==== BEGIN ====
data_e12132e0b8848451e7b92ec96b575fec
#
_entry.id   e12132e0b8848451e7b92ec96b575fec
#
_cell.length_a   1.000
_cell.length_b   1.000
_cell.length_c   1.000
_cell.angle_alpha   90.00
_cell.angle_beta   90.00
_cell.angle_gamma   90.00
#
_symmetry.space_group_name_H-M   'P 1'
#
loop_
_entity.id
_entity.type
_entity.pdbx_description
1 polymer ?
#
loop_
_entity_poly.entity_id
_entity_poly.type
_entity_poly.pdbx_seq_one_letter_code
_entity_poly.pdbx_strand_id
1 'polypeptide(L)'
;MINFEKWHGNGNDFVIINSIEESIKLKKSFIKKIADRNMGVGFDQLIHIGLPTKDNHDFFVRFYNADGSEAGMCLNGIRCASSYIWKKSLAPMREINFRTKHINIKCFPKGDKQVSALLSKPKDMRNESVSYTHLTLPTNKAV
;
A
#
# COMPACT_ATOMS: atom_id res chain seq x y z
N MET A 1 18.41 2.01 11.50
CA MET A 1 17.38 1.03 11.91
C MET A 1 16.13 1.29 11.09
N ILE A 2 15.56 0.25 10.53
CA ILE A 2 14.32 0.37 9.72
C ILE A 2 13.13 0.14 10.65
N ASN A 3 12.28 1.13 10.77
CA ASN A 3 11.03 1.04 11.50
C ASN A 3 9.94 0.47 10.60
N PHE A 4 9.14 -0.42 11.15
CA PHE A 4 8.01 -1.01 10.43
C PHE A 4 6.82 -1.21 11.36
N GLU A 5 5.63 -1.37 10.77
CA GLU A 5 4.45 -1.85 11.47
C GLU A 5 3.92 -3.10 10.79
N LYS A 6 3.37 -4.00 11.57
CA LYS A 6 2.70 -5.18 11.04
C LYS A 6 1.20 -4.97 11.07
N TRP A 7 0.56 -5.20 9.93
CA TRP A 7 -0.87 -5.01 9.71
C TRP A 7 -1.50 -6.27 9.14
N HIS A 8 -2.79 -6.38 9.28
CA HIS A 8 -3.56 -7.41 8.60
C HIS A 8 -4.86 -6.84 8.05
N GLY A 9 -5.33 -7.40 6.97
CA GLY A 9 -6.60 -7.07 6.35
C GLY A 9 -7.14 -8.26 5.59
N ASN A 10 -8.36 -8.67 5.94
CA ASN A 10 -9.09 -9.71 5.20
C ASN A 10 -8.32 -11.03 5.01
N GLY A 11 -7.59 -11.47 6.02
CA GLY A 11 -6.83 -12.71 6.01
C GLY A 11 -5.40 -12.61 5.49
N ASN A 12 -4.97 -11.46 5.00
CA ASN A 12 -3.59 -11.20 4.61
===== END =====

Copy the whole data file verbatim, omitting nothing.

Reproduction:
data_e12132e0b8848451e7b92ec96b575fec
#
_entry.id   e12132e0b8848451e7b92ec96b575fec
#
_cell.length_a   1.000
_cell.length_b   1.000
_cell.length_c   1.000
_cell.angle_alpha   90.00
_cell.angle_beta   90.00
_cell.angle_gamma   90.00
#
_symmetry.space_group_name_H-M   'P 1'
#
loop_
_entity.id
_entity.type
_entity.pdbx_description
1 polymer ?
#
loop_
_entity_poly.entity_id
_entity_poly.type
_entity_poly.pdbx_seq_one_letter_code
_entity_poly.pdbx_strand_id
1 'polypeptide(L)'
;MINFEKWHGNGNDFVIINSIEESIKLKKSFIKKIADRNMGVGFDQLIHIGLPTKDNHDFFVRFYNADGSEAGMCLNGIRCASSYIWKKSLAPMREINFRTKHINIKCFPKGDKQVSALLSKPKDMRNESVSYTHLTLPTNKAV
;
A
#
# COMPACT_ATOMS: atom_id res chain seq x y z
N MET A 1 18.41 2.01 11.50
CA MET A 1 17.38 1.03 11.91
C MET A 1 16.13 1.29 11.09
N ILE A 2 15.56 0.25 10.53
CA ILE A 2 14.32 0.37 9.72
C ILE A 2 13.13 0.14 10.65
N ASN A 3 12.28 1.13 10.77
CA ASN A 3 11.03 1.04 11.50
C ASN A 3 9.94 0.47 10.60
N PHE A 4 9.14 -0.42 11.15
CA PHE A 4 8.01 -1.01 10.43
C PHE A 4 6.82 -1.21 11.36
N GLU A 5 5.63 -1.37 10.77
CA GLU A 5 4.45 -1.85 11.47
C GLU A 5 3.92 -3.10 10.79
N LYS A 6 3.37 -4.00 11.57
CA LYS A 6 2.70 -5.18 11.04
C LYS A 6 1.20 -4.97 11.07
N TRP A 7 0.56 -5.20 9.93
CA TRP A 7 -0.87 -5.01 9.71
C TRP A 7 -1.50 -6.27 9.14
N HIS A 8 -2.79 -6.38 9.28
CA HIS A 8 -3.56 -7.41 8.60
C HIS A 8 -4.86 -6.84 8.05
N GLY A 9 -5.33 -7.40 6.97
CA GLY A 9 -6.60 -7.07 6.35
C GLY A 9 -7.14 -8.26 5.59
N ASN A 10 -8.36 -8.67 5.94
CA ASN A 10 -9.09 -9.71 5.20
C ASN A 10 -8.32 -11.03 5.01
N GLY A 11 -7.59 -11.47 6.02
CA GLY A 11 -6.83 -12.71 6.01
C GLY A 11 -5.40 -12.61 5.49
N ASN A 12 -4.97 -11.46 5.00
CA ASN A 12 -3.59 -11.20 4.61